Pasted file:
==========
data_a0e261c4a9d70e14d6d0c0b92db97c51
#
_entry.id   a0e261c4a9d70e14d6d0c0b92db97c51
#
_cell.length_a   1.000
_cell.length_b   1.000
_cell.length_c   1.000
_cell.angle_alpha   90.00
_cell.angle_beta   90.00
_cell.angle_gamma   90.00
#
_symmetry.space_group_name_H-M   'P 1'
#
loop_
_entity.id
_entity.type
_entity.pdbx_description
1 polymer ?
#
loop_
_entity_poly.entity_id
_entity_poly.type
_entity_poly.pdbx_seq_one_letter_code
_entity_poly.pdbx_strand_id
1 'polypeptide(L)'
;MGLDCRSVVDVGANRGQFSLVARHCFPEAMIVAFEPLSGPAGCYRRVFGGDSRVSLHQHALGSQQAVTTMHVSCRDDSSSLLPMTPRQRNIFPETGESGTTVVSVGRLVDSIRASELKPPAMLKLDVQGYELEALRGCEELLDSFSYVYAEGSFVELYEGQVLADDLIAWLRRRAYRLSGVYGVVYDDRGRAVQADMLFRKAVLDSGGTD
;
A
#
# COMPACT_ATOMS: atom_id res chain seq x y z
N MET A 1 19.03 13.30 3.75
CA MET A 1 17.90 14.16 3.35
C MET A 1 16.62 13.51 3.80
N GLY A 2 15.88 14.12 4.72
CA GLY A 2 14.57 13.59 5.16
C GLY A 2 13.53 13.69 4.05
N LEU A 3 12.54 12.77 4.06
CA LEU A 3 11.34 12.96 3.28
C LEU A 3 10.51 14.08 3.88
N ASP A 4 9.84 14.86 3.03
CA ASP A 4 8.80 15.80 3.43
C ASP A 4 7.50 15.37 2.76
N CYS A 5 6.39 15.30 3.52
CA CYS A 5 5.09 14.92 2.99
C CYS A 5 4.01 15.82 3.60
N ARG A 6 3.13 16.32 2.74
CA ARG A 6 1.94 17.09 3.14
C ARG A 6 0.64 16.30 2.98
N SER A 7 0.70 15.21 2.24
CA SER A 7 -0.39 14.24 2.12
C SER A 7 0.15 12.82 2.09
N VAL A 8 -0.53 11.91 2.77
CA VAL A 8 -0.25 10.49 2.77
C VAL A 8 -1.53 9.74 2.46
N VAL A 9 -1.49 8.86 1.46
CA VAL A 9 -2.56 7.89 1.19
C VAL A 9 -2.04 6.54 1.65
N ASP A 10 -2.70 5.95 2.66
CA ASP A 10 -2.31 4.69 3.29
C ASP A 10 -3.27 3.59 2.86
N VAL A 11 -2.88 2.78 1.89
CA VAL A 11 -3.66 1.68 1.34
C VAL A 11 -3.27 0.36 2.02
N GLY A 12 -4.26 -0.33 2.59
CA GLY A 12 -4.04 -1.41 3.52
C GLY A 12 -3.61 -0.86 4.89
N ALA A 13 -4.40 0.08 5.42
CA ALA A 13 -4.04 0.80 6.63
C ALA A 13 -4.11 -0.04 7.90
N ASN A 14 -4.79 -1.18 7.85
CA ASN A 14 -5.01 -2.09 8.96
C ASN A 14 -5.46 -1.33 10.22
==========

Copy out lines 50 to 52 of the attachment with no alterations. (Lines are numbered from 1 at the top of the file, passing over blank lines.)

CA SER A 7 -0.39 14.24 2.12
C SER A 7 0.15 12.82 2.09
N VAL A 8 -0.53 11.91 2.77